Toronto market falls to end a strong April and partially recover March weakness

Toronto market falls to end a strong April and partially recover March weakness

Toronto market falls to end a strong April and partially recover March weakness

TORONTO — Canada’s main stock index ended lower to cap one of its best months in years and partially recover the steep declines of March.

The S&P/TSX composite index closed down 447.37 points or nearly three per cent at 14,780.74.

The loss ended a four-day winning streak that feels like a bit of a pause after Wednesday’s gains, said Greg Taylor, chief investment officer of Purpose Investments.

“Yesterday was really like a perfect storm of good news,” he said, pointing to positive sentiment about the economy reopening and a potential treatment for the novel coronavirus.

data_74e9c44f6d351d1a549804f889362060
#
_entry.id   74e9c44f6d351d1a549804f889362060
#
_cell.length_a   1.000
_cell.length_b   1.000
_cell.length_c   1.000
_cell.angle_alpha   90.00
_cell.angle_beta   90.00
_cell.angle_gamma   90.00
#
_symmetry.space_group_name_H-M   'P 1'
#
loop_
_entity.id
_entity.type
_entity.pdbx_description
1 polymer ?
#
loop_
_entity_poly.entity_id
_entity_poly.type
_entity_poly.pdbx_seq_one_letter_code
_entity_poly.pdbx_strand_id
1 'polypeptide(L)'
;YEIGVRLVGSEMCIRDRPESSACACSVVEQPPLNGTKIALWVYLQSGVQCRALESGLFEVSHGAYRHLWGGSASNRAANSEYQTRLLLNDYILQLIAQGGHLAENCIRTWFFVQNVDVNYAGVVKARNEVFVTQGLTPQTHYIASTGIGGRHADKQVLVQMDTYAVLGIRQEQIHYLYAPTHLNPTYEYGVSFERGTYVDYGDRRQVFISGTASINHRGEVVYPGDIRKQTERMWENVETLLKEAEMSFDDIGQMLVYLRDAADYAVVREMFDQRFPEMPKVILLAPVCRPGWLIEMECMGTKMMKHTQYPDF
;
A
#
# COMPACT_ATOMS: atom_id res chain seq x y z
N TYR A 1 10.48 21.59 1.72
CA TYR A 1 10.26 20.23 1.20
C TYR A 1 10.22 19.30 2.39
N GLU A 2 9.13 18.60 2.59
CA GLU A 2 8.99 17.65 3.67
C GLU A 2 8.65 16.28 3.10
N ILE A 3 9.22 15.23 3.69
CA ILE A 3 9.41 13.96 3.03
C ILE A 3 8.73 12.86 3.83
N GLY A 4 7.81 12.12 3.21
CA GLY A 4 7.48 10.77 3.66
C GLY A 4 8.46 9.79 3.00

“And I think today’s more just sober second thoughts, people are wondering if they got too euphoric yesterday.”

In New York, the Dow Jones industrial average was down 288.14 points at 24,345.72. The S&P 500 index was down 27.08 points at 2,912.43, while the Nasdaq composite was down 25.16 points at 8,889.55.

North American stock markets had one of their best performances in years last month.

The TSX gained 10.5 per cent after losing 17.7 per cent in March. That leaves it 17.8 per cent below its Feb. 20 record high.

While equity markets have bounced back there’s no real optimism in the bond market with 10-year U.S. treasuries not recovering much. That’s a big disconnect that has people wondering why the bond market isn’t responding, said Taylor.